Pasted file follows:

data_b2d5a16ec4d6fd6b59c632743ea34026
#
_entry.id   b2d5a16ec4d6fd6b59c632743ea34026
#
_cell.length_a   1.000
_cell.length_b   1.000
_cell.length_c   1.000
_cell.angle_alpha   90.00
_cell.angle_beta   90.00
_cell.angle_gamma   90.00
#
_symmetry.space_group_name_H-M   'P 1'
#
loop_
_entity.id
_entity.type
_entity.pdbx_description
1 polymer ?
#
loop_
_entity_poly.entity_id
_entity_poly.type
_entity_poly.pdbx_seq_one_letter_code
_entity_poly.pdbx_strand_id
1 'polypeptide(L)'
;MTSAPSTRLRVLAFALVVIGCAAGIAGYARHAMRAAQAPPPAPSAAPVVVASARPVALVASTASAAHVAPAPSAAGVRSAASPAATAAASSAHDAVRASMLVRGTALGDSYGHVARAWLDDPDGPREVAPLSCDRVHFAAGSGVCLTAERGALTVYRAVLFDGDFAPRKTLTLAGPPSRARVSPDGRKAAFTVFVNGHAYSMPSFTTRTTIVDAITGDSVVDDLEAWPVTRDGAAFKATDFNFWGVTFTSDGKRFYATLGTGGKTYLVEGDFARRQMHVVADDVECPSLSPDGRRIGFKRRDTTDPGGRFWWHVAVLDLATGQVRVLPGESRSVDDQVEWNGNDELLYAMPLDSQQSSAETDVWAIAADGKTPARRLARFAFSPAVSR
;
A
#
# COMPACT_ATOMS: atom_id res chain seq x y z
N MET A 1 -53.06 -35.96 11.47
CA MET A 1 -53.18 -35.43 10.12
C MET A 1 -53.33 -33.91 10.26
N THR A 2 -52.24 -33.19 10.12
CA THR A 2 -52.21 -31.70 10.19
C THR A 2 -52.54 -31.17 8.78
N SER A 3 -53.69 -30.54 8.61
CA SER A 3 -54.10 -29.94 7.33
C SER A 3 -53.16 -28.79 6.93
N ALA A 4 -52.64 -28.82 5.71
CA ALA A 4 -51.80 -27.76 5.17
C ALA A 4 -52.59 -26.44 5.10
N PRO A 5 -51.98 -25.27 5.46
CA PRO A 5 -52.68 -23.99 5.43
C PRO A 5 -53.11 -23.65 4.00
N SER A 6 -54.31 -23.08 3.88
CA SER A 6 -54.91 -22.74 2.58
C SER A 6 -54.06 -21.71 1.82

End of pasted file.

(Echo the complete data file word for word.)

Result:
data_b2d5a16ec4d6fd6b59c632743ea34026
#
_entry.id   b2d5a16ec4d6fd6b59c632743ea34026
#
_cell.length_a   1.000
_cell.length_b   1.000
_cell.length_c   1.000
_cell.angle_alpha   90.00
_cell.angle_beta   90.00
_cell.angle_gamma   90.00
#
_symmetry.space_group_name_H-M   'P 1'
#
loop_
_entity.id
_entity.type
_entity.pdbx_description
1 polymer ?
#
loop_
_entity_poly.entity_id
_entity_poly.type
_entity_poly.pdbx_seq_one_letter_code
_entity_poly.pdbx_strand_id
1 'polypeptide(L)'
;MTSAPSTRLRVLAFALVVIGCAAGIAGYARHAMRAAQAPPPAPSAAPVVVASARPVALVASTASAAHVAPAPSAAGVRSAASPAATAAASSAHDAVRASMLVRGTALGDSYGHVARAWLDDPDGPREVAPLSCDRVHFAAGSGVCLTAERGALTVYRAVLFDGDFAPRKTLTLAGPPSRARVSPDGRKAAFTVFVNGHAYSMPSFTTRTTIVDAITGDSVVDDLEAWPVTRDGAAFKATDFNFWGVTFTSDGKRFYATLGTGGKTYLVEGDFARRQMHVVADDVECPSLSPDGRRIGFKRRDTTDPGGRFWWHVAVLDLATGQVRVLPGESRSVDDQVEWNGNDELLYAMPLDSQQSSAETDVWAIAADGKTPARRLARFAFSPAVSR
;
A
#
# COMPACT_ATOMS: atom_id res chain seq x y z
N MET A 1 -53.06 -35.96 11.47
CA MET A 1 -53.18 -35.43 10.12
C MET A 1 -53.33 -33.91 10.26
N THR A 2 -52.24 -33.19 10.12
CA THR A 2 -52.21 -31.70 10.19
C THR A 2 -52.54 -31.17 8.78
N SER A 3 -53.69 -30.54 8.61
CA SER A 3 -54.10 -29.94 7.33
C SER A 3 -53.16 -28.79 6.93
N ALA A 4 -52.64 -28.82 5.71
CA ALA A 4 -51.80 -27.76 5.17
C ALA A 4 -52.59 -26.44 5.10
N PRO A 5 -51.98 -25.27 5.46
CA PRO A 5 -52.68 -23.99 5.43
C PRO A 5 -53.11 -23.65 4.00
N SER A 6 -54.31 -23.08 3.88
CA SER A 6 -54.91 -22.74 2.58
C SER A 6 -54.06 -21.71 1.82